NORWAY – New Balance wants to give some of Maine’s kids a better place to play.
The athletic shoe maker said recently that four Maine communities, including Norway and Paris as well as two communities in Massachusetts, will be the beneficiaries of new playgrounds funded by the New Balance Foundation.
The playgrounds will be installed this year as a gift to the communities to celebrate the company’s centennial year. A Massachusetts-based firm is designing the playgrounds.
The New Balance Foundation, funded by New Balance Athletic Shoe Inc., supports community projects and charitable organizations.
In Norway, a playground will be built at Lake Pennasseewassee Park, which is frequently used by summer day camps. In Paris a playground will be built in Moore Park, which hosts various children’s activities in the summer.
Playgrounds also will be installed in Norridgewock and Skowhegan. In addition, playgrounds will be funded in the Massachusetts communities of Brighton and Lawrence.
New Balance said in a statement that all of the communities were chosen because they “are home to (New Balance) facilities and have contributed to its success over the years.”
The company’s factory is located on Cottage Street in Norway. Although Paris does not have a New Balance facility, many company employees live there.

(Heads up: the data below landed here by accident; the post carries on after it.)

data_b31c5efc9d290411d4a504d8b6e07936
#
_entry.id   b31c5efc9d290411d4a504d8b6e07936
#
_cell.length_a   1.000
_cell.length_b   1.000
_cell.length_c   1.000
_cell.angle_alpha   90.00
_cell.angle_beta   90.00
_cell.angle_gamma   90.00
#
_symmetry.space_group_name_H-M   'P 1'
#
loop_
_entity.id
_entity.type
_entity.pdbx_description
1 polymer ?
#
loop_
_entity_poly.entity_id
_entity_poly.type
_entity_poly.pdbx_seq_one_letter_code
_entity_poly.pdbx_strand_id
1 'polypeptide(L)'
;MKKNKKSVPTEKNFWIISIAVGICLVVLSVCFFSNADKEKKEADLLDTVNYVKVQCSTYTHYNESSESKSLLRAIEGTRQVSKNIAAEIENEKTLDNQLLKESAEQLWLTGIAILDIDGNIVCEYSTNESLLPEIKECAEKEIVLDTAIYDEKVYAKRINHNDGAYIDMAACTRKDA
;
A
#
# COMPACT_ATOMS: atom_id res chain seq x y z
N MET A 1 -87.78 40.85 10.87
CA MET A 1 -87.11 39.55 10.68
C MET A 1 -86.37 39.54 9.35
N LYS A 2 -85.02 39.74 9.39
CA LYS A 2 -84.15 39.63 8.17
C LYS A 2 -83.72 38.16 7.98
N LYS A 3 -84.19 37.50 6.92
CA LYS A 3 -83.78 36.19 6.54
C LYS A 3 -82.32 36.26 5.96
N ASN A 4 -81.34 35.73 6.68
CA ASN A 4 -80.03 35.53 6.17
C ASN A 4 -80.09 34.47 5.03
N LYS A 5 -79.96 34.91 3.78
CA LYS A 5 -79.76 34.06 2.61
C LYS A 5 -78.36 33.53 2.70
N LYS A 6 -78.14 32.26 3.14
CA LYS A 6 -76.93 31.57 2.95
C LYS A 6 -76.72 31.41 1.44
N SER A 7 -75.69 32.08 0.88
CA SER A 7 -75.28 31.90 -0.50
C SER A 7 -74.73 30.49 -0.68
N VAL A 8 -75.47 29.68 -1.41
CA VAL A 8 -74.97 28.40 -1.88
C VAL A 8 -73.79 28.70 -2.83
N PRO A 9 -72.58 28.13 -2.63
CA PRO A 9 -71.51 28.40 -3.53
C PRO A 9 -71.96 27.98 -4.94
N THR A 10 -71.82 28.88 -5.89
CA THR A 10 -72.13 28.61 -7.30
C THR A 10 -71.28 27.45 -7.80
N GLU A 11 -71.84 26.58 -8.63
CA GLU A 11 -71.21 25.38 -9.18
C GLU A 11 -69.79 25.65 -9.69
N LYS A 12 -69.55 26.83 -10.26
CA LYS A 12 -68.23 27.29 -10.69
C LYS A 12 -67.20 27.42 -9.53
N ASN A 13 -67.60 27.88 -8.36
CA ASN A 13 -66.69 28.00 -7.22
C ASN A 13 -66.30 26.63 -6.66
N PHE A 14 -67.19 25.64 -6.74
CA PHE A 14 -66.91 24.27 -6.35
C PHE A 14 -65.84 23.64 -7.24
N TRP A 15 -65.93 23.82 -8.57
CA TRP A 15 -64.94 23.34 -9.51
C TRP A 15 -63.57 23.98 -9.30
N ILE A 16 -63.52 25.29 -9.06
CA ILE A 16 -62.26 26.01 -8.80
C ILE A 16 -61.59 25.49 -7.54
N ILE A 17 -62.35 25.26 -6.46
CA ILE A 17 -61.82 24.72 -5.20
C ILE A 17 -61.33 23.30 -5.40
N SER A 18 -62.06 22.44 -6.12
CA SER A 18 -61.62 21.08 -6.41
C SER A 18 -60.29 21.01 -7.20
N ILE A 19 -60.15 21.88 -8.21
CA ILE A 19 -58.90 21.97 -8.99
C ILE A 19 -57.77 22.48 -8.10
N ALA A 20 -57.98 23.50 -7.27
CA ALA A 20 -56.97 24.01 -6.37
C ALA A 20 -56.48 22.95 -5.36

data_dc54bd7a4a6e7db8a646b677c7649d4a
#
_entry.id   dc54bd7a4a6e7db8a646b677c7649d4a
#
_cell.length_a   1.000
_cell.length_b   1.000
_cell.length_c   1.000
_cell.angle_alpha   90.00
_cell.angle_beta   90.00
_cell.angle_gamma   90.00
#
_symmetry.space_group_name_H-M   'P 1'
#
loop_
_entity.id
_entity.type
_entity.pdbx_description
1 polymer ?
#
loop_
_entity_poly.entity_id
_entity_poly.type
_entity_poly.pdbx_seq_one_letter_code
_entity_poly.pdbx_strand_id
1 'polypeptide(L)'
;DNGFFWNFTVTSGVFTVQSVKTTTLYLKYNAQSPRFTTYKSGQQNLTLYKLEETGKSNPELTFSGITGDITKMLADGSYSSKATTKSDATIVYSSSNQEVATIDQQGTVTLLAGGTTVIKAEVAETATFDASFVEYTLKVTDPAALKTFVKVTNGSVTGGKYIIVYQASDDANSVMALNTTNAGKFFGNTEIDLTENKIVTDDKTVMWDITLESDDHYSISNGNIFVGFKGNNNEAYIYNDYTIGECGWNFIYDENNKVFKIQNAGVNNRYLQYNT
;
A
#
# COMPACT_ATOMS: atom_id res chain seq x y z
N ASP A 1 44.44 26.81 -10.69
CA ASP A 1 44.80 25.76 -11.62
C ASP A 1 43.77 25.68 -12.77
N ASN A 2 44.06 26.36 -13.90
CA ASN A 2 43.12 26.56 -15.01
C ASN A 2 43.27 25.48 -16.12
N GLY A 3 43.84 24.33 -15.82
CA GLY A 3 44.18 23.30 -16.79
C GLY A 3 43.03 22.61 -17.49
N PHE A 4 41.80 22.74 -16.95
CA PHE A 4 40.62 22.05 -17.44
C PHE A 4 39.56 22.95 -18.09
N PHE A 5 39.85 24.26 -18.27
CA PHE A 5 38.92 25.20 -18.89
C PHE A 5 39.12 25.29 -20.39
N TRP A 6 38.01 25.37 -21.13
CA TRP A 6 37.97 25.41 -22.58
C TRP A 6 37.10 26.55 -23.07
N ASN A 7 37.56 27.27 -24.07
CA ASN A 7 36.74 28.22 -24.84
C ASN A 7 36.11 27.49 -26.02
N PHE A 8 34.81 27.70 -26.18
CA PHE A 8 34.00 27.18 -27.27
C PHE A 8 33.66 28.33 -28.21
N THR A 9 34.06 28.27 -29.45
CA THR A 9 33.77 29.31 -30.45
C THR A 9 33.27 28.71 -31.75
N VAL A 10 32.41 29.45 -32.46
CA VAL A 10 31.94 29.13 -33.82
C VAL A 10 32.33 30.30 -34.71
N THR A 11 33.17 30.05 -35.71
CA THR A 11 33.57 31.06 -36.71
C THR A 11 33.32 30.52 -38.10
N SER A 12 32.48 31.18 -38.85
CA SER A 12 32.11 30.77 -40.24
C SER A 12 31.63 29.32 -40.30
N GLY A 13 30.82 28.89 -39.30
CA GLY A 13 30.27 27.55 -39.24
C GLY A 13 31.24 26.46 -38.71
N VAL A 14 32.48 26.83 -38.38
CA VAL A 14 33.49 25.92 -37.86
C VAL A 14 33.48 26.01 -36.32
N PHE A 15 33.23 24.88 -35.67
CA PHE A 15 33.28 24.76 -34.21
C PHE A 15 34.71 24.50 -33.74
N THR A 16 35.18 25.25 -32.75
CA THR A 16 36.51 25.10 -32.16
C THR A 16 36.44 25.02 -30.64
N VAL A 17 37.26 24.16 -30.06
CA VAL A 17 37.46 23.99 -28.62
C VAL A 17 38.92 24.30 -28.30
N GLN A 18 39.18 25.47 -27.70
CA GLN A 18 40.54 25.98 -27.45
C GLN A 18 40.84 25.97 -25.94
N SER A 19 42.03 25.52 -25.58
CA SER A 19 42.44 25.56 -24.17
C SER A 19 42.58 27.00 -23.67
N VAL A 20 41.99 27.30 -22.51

Debra Partridge, Norway’s recreation director, said Friday that community volunteers are needed to help install the playground structures on May 18.
She asked people who are interested to phone her at the town office at 743-6651.
Partridge said New Balance contacted her about a month ago to propose the project. The park is being prepped now for the new playground equipment, she said.
“The town of Norway is thrilled over the donation from the New Balance Foundation,” she said. “New Balance has been a generous corporate citizen for the whole area. The playground is going to be awesome and a huge addition to Lake Pennasseewassee Park.”
Currently, the park contains only two swing sets and a horizontal ladder. The new playground will include separate structures for children ages 2 to 5 and ages 6 to 12.
“There will be a nice variety of physical activity and creativity,” said Partridge. “The kids are going to be thrilled.”